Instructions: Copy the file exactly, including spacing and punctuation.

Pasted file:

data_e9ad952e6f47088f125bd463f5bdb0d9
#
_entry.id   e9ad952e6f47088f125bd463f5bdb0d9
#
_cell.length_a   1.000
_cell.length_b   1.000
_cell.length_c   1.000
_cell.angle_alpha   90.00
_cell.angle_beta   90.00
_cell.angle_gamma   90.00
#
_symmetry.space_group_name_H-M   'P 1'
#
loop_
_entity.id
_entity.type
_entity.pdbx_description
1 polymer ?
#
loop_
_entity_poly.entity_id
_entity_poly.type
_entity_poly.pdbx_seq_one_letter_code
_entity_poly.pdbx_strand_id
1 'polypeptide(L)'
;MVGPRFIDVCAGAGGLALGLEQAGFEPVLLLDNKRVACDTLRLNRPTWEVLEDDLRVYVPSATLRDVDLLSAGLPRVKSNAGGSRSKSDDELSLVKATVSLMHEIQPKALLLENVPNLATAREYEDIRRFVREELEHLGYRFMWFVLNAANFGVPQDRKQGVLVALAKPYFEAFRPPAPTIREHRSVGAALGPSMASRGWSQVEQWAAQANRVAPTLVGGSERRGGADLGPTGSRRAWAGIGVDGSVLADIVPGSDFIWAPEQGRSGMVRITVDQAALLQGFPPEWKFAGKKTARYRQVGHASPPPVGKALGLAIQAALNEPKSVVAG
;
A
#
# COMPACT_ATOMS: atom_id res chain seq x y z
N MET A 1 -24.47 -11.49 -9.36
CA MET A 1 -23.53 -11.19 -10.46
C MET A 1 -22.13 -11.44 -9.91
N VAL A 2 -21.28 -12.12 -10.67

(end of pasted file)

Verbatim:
data_e9ad952e6f47088f125bd463f5bdb0d9
#
_entry.id   e9ad952e6f47088f125bd463f5bdb0d9
#
_cell.length_a   1.000
_cell.length_b   1.000
_cell.length_c   1.000
_cell.angle_alpha   90.00
_cell.angle_beta   90.00
_cell.angle_gamma   90.00
#
_symmetry.space_group_name_H-M   'P 1'
#
loop_
_entity.id
_entity.type
_entity.pdbx_description
1 polymer ?
#
loop_
_entity_poly.entity_id
_entity_poly.type
_entity_poly.pdbx_seq_one_letter_code
_entity_poly.pdbx_strand_id
1 'polypeptide(L)'
;MVGPRFIDVCAGAGGLALGLEQAGFEPVLLLDNKRVACDTLRLNRPTWEVLEDDLRVYVPSATLRDVDLLSAGLPRVKSNAGGSRSKSDDELSLVKATVSLMHEIQPKALLLENVPNLATAREYEDIRRFVREELEHLGYRFMWFVLNAANFGVPQDRKQGVLVALAKPYFEAFRPPAPTIREHRSVGAALGPSMASRGWSQVEQWAAQANRVAPTLVGGSERRGGADLGPTGSRRAWAGIGVDGSVLADIVPGSDFIWAPEQGRSGMVRITVDQAALLQGFPPEWKFAGKKTARYRQVGHASPPPVGKALGLAIQAALNEPKSVVAG
;
A
#
# COMPACT_ATOMS: atom_id res chain seq x y z
N MET A 1 -24.47 -11.49 -9.36
CA MET A 1 -23.53 -11.19 -10.46
C MET A 1 -22.13 -11.44 -9.91
N VAL A 2 -21.28 -12.12 -10.67